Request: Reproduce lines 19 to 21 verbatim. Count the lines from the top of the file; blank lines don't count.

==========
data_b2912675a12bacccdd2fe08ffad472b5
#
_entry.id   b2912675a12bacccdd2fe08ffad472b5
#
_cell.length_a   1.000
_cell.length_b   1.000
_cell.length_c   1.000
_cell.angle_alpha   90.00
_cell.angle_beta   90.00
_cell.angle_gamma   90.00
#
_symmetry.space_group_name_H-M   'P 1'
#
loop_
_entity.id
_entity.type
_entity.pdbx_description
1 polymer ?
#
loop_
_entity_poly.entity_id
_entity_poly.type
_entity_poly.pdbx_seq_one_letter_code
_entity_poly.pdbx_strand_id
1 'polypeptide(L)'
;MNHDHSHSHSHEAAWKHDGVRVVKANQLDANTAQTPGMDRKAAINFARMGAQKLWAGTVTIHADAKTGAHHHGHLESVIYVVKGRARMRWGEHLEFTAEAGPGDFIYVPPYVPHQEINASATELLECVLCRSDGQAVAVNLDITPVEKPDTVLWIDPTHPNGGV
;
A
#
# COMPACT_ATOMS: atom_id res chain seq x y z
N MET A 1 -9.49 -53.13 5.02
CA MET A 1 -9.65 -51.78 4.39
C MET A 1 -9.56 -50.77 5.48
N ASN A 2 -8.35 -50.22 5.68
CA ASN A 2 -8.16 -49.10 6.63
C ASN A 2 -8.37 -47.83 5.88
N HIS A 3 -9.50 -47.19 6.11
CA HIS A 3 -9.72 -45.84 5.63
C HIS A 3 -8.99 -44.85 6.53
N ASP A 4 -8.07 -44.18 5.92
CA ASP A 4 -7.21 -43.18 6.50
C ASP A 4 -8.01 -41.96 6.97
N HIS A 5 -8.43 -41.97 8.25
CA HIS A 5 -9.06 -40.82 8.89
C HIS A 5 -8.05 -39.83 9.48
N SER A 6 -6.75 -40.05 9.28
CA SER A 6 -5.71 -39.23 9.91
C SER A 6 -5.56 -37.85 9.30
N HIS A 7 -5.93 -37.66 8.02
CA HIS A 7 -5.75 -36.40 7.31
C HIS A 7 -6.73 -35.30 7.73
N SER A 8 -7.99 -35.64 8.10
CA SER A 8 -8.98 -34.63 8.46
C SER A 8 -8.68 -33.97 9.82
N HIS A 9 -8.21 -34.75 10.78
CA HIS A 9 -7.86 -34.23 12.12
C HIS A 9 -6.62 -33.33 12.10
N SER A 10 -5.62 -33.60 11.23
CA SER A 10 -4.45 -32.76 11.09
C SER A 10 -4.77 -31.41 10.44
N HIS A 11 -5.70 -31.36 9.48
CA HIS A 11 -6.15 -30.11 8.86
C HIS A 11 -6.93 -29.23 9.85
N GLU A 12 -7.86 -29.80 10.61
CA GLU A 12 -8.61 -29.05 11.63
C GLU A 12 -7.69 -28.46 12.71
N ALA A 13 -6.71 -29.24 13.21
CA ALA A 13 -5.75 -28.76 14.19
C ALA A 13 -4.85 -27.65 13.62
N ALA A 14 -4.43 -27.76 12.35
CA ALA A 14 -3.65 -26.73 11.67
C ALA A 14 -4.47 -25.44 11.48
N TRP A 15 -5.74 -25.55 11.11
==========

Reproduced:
#
loop_
_entity_poly.entity_id